Presentation on theme: "CLOSE AND CRITICAL READING ROLES. ROLE 1: DISCUSSION DIRECTOR As Discussion Director, your job is to develop a list of questions that your group might."— Presentation transcript:
CLOSE AND CRITICAL READING ROLES
ROLE 1: DISCUSSION DIRECTOR As Discussion Director, your job is to develop a list of questions that your group might want to discuss as part of this book. Help your group members talk over the big ideas in the reading as well as share their reactions. Your secondary duty is to make sure everyone in your group participates in the discussion. All members should be following the group rules set forth previously.
ROLE 2: SUMMARIZER As Summarizer, your job is to Prepare a brief summary of today’s reading. Give a quick one or two minute statement that conveys the key points, the main highlights, and the overall essence of today’s reading. You are to take special note of the plot of the story so that all group member understand the events that have taken place iwthin the reading.
ROLE 3: TIME LINER As Time Liner, your job is to Develop a time line that chronicles the important events in today’s reading. Some examples may include: introduction of new characters, a battle, a natural disaster, a character’s accomplishments, or anything else you deem note worthy. List on your time line only the most important events. Make sure to list them in the order in which they appear.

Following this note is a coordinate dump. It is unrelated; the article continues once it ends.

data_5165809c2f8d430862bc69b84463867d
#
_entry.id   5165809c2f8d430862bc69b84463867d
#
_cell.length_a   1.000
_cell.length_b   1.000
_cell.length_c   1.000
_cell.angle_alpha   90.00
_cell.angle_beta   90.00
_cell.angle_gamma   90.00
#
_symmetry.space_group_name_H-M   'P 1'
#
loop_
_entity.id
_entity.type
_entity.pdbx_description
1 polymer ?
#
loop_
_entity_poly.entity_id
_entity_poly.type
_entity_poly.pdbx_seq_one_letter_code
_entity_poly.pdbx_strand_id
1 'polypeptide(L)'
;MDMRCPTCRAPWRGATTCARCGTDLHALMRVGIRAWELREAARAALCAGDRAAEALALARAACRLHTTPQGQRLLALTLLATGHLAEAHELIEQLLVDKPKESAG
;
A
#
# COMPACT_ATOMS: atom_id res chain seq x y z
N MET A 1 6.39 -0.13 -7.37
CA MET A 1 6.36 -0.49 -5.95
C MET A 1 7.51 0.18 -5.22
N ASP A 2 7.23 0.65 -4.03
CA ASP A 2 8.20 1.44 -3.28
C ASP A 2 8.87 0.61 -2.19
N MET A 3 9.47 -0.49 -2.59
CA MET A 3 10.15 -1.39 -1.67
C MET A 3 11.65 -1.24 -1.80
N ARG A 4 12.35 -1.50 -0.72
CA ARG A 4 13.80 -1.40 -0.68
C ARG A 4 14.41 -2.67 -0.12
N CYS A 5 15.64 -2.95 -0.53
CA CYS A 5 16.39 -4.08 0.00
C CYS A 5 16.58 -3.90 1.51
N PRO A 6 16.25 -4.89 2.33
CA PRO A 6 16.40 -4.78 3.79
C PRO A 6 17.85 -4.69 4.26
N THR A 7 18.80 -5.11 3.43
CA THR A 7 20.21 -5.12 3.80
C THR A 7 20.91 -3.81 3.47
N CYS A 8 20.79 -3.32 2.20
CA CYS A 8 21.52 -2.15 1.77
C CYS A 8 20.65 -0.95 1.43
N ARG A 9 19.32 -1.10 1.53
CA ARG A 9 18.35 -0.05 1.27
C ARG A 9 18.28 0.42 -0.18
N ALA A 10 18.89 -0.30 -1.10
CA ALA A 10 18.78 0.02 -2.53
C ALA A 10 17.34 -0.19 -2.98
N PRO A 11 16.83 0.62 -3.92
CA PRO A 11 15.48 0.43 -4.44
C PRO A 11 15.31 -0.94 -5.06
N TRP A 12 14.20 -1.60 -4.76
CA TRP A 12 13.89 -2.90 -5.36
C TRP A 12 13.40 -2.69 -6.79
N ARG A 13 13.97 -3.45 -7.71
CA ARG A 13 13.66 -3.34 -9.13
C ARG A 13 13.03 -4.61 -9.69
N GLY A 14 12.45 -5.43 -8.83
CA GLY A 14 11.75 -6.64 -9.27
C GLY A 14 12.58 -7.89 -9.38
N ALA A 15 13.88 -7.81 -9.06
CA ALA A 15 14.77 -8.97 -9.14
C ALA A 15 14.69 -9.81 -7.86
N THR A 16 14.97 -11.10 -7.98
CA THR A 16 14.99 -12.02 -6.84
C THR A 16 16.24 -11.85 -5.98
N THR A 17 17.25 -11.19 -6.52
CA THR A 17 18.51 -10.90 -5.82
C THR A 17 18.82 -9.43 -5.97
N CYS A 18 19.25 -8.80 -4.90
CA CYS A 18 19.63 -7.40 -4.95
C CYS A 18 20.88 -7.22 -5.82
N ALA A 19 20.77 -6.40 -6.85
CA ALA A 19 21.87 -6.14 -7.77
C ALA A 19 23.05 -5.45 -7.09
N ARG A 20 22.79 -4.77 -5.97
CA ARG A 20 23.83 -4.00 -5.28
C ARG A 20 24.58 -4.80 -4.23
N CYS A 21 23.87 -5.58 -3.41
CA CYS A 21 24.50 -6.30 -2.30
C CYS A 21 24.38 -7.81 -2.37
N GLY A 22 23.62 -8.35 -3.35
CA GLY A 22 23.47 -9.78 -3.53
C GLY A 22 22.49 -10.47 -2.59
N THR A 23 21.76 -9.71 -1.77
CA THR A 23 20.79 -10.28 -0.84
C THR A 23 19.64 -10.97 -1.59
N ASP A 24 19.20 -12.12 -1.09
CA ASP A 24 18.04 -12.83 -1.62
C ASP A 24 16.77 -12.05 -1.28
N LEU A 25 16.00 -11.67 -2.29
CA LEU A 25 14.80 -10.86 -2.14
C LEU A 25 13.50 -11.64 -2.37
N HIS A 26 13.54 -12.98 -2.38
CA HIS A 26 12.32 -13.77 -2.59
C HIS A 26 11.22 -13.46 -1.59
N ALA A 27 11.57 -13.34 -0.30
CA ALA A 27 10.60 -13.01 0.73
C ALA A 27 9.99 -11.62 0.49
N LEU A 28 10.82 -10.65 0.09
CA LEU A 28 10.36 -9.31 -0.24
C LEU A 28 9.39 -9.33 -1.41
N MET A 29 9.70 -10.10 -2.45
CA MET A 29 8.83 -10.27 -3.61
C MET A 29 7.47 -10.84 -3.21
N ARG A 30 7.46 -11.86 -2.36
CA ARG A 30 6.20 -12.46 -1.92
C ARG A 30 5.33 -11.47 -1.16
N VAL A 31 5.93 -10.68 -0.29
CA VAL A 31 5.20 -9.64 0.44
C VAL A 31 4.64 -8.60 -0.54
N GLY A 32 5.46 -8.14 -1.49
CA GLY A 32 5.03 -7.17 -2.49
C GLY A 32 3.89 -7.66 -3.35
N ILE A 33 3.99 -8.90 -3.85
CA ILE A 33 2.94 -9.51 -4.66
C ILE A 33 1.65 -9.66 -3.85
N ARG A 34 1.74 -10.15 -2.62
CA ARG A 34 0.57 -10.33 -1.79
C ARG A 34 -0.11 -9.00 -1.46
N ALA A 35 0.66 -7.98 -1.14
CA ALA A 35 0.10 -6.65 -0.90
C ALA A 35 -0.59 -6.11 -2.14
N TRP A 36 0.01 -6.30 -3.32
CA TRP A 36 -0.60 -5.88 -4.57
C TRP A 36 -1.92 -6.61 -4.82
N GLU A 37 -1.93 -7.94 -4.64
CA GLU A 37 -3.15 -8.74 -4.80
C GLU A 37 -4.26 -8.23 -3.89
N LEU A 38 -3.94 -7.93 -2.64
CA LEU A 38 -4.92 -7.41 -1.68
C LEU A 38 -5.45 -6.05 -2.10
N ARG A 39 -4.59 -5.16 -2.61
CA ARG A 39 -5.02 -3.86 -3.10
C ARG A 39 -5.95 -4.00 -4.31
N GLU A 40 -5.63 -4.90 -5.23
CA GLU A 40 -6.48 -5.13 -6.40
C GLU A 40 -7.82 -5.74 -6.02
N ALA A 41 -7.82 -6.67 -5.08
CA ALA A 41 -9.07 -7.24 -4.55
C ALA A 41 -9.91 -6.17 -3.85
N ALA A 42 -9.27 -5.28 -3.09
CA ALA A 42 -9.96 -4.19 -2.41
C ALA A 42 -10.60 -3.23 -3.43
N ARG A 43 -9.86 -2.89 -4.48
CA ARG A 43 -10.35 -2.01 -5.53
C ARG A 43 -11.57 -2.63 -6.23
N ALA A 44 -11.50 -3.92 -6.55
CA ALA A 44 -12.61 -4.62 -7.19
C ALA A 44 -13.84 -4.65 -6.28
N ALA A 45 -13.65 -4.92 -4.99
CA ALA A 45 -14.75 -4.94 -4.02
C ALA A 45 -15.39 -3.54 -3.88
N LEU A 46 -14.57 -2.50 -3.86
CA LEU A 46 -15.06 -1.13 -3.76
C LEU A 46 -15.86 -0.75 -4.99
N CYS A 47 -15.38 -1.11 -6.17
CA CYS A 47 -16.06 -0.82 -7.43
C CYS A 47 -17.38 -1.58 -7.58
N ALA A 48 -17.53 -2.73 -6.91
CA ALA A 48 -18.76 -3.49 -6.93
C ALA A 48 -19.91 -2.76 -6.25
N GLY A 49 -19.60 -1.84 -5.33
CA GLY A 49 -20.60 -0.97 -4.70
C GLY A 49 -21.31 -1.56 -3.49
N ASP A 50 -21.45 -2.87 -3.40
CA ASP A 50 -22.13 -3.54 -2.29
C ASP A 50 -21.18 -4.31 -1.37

ROLE 4: STORY DISSECTOR As Story Disector, your job is to Tear apart your reading in order to find the literary elements the author has used in the story. Look for examples of: theme, imagery, similes, and metaphors. Please list these using the line numbers where you found each example, in order to locate them again. Your job is to also tell your group members about the setting, characters, conflict, and theme in the reading.
ROLE 5: CONNECTOR Your job as Connector is to Find connections between the reading and the outside world. You may connect the reading to your own life, to events at school or the community, to similar events in other times or places, to other people or problems you are reminded of, or to other stories you have previously read. Be sure to list the example from the story as well as your connection and it’s source.